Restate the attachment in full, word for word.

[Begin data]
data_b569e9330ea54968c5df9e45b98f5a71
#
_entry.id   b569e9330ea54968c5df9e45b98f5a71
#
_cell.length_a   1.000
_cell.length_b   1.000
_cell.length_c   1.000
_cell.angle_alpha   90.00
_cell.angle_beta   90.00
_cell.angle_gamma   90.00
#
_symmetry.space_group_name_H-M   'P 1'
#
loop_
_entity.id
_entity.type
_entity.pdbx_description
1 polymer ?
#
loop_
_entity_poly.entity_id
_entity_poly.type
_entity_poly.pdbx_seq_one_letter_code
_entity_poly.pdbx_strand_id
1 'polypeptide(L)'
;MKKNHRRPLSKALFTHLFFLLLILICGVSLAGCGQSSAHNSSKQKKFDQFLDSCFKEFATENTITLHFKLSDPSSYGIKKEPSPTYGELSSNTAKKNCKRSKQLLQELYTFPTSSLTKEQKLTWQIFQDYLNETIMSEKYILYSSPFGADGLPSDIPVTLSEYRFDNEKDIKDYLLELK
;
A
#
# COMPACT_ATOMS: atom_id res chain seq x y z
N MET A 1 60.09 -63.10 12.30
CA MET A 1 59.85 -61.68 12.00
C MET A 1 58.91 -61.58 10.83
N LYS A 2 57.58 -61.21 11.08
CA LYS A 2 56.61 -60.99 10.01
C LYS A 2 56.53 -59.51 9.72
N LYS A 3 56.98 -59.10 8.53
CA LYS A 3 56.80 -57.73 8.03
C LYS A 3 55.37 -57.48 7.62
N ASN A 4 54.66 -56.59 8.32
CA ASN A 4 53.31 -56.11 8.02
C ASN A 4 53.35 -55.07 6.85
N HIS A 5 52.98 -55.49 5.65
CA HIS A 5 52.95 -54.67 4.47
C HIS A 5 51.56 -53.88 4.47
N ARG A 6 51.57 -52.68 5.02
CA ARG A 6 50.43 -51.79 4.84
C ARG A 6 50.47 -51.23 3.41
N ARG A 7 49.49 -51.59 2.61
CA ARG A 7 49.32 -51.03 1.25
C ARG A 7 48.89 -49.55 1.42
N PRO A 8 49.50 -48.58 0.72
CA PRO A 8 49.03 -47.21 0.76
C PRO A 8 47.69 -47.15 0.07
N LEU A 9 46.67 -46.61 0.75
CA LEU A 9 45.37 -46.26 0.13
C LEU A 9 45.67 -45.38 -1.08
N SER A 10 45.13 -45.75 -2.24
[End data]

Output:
data_b569e9330ea54968c5df9e45b98f5a71
#
_entry.id   b569e9330ea54968c5df9e45b98f5a71
#
_cell.length_a   1.000
_cell.length_b   1.000
_cell.length_c   1.000
_cell.angle_alpha   90.00
_cell.angle_beta   90.00
_cell.angle_gamma   90.00
#
_symmetry.space_group_name_H-M   'P 1'
#
loop_
_entity.id
_entity.type
_entity.pdbx_description
1 polymer ?
#
loop_
_entity_poly.entity_id
_entity_poly.type
_entity_poly.pdbx_seq_one_letter_code
_entity_poly.pdbx_strand_id
1 'polypeptide(L)'
;MKKNHRRPLSKALFTHLFFLLLILICGVSLAGCGQSSAHNSSKQKKFDQFLDSCFKEFATENTITLHFKLSDPSSYGIKKEPSPTYGELSSNTAKKNCKRSKQLLQELYTFPTSSLTKEQKLTWQIFQDYLNETIMSEKYILYSSPFGADGLPSDIPVTLSEYRFDNEKDIKDYLLELK
;
A
#
# COMPACT_ATOMS: atom_id res chain seq x y z
N MET A 1 60.09 -63.10 12.30
CA MET A 1 59.85 -61.68 12.00
C MET A 1 58.91 -61.58 10.83
N LYS A 2 57.58 -61.21 11.08
CA LYS A 2 56.61 -60.99 10.01
C LYS A 2 56.53 -59.51 9.72
N LYS A 3 56.98 -59.10 8.53
CA LYS A 3 56.80 -57.73 8.03
C LYS A 3 55.37 -57.48 7.62
N ASN A 4 54.66 -56.59 8.32
CA ASN A 4 53.31 -56.11 8.02
C ASN A 4 53.35 -55.07 6.85
N HIS A 5 52.98 -55.49 5.65
CA HIS A 5 52.95 -54.67 4.47
C HIS A 5 51.56 -53.88 4.47
N ARG A 6 51.57 -52.68 5.02
CA ARG A 6 50.43 -51.79 4.84
C ARG A 6 50.47 -51.23 3.41
N ARG A 7 49.49 -51.59 2.61
CA ARG A 7 49.32 -51.03 1.25
C ARG A 7 48.89 -49.55 1.42
N PRO A 8 49.50 -48.58 0.72
CA PRO A 8 49.03 -47.21 0.76
C PRO A 8 47.69 -47.15 0.07
N LEU A 9 46.67 -46.61 0.75
CA LEU A 9 45.37 -46.26 0.13
C LEU A 9 45.67 -45.38 -1.08
N SER A 10 45.13 -45.75 -2.24